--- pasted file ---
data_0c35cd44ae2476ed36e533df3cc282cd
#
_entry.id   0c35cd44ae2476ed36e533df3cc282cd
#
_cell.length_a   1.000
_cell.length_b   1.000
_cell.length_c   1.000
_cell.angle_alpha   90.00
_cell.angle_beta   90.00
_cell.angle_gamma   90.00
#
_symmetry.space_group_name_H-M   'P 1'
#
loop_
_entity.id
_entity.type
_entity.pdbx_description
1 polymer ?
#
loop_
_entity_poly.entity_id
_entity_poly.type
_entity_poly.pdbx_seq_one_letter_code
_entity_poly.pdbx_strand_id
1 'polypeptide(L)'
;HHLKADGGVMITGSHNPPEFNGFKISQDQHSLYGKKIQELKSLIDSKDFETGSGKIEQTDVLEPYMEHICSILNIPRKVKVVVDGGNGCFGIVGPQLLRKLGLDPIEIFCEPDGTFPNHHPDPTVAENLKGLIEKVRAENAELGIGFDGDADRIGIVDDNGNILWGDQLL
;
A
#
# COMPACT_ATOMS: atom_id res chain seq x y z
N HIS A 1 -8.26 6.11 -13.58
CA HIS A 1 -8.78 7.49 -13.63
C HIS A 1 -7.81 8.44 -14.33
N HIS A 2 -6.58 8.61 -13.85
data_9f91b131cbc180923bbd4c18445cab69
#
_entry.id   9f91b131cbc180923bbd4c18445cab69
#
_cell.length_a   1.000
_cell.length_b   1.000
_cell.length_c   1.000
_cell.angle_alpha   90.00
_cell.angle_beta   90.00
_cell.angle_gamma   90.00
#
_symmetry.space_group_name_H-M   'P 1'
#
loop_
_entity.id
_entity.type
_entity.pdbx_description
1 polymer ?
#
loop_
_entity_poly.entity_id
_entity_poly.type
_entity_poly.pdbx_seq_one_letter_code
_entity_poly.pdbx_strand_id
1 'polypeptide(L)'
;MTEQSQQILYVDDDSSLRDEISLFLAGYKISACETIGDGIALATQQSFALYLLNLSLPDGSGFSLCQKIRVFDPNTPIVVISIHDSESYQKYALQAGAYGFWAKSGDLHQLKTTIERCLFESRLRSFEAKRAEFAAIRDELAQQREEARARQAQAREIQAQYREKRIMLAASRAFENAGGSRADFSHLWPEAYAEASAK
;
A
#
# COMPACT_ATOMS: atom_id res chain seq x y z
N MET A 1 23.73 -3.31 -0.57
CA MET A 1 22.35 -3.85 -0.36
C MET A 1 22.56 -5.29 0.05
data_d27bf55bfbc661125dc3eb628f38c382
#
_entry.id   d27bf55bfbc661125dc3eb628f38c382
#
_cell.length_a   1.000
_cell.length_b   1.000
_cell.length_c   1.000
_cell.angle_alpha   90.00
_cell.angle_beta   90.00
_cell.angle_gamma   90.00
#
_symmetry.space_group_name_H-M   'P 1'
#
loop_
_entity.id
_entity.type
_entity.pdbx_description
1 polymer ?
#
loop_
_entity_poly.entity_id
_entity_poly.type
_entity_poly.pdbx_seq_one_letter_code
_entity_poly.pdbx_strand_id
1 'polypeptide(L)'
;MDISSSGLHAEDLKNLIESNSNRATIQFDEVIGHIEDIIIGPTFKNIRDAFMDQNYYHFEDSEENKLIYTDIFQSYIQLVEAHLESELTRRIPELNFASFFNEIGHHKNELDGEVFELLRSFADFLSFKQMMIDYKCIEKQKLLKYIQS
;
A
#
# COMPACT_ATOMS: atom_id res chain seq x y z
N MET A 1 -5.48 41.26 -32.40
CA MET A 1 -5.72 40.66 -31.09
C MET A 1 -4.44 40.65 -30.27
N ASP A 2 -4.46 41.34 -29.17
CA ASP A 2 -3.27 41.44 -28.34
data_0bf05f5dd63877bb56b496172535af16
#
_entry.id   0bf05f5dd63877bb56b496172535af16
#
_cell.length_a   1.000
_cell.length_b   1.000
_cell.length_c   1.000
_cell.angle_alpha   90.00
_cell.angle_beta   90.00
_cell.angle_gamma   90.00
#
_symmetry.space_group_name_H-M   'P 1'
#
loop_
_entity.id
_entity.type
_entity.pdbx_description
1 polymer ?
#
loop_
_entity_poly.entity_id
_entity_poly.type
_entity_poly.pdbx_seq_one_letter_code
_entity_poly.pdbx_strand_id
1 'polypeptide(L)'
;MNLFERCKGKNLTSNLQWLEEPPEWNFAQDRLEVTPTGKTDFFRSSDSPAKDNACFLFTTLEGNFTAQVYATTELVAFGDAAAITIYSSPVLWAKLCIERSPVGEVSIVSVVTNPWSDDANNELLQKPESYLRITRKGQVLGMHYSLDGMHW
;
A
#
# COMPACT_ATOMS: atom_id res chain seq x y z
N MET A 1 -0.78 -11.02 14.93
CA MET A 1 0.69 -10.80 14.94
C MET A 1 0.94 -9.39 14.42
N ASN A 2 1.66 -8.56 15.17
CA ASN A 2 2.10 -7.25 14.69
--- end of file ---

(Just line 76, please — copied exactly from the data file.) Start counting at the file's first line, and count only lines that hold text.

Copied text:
_cell.angle_beta   90.00